Highlights - Volume 497-2 (April II 2009)

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HIGHLIGHTS: this week in A&A

Volume 497-2 (April II 2009)

 


In section 10. Planets and planetary systems

“OGLE2-TR-L9: an exoplanet transiting a rapidly rotating F3 star”, by I.A.G. Snellen, J. Koppenhoefer, R. van der Burg, S. Dreizler, J. Greiner, M. de Hoon, T. Husser, T. Kruehler, R. Saglia, and F. Vuijsje, A&A 497, p. 545

This is the first detection of a planet transiting a rapidly rotating F star. The star is the hottest one (Teff=6930K) detected thus far that hosts a planet. The planet itself is larger than theoretical models predict. 

 

In section 10. Planets and planetary systems

“Is Beta Pictoris b the transiting planet of November 1981?”, by A. Lecavelier des Etangs and A. Vidal-Madjar, A&A 497, p. 557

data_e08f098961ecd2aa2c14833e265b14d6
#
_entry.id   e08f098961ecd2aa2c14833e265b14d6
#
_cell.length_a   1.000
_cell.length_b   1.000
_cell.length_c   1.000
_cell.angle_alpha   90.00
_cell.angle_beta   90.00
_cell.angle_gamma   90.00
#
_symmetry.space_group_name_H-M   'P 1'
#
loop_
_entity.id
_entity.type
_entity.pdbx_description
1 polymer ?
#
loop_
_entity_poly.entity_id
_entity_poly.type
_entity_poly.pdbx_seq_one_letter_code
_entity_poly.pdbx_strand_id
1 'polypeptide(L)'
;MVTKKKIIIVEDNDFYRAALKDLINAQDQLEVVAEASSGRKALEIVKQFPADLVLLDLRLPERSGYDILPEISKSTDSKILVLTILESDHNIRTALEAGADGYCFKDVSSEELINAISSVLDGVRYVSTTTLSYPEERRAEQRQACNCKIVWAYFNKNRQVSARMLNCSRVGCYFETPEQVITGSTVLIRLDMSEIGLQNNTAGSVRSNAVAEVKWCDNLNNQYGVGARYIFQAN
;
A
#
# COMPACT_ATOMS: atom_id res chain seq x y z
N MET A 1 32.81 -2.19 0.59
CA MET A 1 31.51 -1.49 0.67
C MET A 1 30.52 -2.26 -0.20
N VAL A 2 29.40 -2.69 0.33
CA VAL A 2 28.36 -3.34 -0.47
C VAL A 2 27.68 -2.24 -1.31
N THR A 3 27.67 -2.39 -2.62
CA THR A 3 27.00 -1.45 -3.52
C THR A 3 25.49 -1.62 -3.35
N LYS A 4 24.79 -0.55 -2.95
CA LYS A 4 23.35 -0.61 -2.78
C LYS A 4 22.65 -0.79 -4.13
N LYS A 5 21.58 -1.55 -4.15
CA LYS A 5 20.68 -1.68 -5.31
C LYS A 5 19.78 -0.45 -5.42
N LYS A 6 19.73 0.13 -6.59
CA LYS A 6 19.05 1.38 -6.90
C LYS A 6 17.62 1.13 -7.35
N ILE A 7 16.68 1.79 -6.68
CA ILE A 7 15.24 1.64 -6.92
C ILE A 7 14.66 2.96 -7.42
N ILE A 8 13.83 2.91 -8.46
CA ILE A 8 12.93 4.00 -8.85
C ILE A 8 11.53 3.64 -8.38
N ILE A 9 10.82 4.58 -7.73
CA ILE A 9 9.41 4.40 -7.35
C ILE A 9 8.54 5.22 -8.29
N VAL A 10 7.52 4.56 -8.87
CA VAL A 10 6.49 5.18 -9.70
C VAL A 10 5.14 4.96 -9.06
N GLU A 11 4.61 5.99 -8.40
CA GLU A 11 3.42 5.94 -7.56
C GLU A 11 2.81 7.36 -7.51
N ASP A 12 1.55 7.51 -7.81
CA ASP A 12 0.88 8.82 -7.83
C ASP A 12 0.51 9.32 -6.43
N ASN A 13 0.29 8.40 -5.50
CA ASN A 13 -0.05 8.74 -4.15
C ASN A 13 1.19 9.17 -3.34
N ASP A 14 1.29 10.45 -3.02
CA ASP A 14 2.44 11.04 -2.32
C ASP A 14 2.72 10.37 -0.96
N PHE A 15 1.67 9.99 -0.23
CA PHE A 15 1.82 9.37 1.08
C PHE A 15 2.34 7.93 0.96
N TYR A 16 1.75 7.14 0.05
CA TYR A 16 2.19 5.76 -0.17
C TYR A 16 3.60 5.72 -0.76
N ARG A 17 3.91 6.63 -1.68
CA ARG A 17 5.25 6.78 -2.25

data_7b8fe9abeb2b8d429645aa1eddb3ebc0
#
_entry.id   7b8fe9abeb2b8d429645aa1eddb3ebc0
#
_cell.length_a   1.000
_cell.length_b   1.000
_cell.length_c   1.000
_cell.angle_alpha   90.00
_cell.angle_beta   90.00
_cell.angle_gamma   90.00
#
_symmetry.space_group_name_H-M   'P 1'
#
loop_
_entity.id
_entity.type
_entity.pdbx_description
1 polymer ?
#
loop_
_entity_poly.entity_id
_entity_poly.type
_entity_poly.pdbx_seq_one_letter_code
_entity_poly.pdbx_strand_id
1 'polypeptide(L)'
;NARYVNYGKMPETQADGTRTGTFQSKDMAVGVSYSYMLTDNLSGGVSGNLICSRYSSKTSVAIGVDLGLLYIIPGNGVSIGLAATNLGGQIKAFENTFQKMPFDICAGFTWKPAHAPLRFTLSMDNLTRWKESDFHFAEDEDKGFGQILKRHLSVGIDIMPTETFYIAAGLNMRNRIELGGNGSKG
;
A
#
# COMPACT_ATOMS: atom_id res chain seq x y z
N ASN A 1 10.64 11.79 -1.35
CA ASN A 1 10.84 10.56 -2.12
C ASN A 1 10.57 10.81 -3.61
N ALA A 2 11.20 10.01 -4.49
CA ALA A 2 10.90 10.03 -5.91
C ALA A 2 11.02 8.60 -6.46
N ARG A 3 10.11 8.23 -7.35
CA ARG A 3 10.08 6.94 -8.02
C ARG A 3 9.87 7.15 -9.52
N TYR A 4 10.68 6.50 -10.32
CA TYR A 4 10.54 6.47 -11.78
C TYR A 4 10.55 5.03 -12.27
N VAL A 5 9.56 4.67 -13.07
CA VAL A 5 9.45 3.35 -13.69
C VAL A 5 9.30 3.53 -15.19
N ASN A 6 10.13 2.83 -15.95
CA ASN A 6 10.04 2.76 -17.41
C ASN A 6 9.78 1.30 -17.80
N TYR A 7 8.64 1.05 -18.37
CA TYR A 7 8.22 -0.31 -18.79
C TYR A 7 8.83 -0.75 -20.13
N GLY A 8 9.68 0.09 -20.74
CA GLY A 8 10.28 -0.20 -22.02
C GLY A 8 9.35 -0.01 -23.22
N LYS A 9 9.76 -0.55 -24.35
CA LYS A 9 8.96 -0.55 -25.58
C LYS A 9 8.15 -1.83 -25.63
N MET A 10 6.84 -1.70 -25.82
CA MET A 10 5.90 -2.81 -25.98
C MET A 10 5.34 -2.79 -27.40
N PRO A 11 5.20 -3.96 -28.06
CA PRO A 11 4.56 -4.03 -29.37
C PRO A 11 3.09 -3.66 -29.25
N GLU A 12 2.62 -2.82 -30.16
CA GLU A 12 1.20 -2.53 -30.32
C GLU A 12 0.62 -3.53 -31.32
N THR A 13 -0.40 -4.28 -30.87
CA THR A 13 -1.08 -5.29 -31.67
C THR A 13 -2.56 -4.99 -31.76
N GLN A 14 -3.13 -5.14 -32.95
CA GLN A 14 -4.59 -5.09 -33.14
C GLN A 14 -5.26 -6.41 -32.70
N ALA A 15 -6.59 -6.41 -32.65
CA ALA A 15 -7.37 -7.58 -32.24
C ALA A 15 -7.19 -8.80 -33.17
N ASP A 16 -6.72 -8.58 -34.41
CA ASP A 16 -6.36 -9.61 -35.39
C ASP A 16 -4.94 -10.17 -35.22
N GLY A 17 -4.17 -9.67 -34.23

Beta Pic b is an extremely interesting planet. Discovered at the end of 2008 by adaptive optics (Lagrange et al. A&A 2009), this planet of ~3 times the mass of Jupiter orbits Beta Pic, a young star with an extremely large debris disk, at a projected distance of 8 AU. The presence of a massive planet on a slightly eccentric orbit had been conjectured to explain sudden photometric variations attributed to comet-like objects falling onto the central star (Beust et al. A&A 236, 1990). A photometric variation measured in 1981 had also been attributed to a possible transit of a long-period planet (Lecavelier des Etangs et al., A&A 299, 1995). In this issue, Lecavelier des Etangs and Vidal-Madjar reexamine the problem in the light of the new detection to show that all these events may be caused by the same planet! If true, they predict that, in 2013, the planet should be observed between 200 and 500 milliarcseconds from its parent star Beta Pic in the southwest branch of the disk. 

 



 

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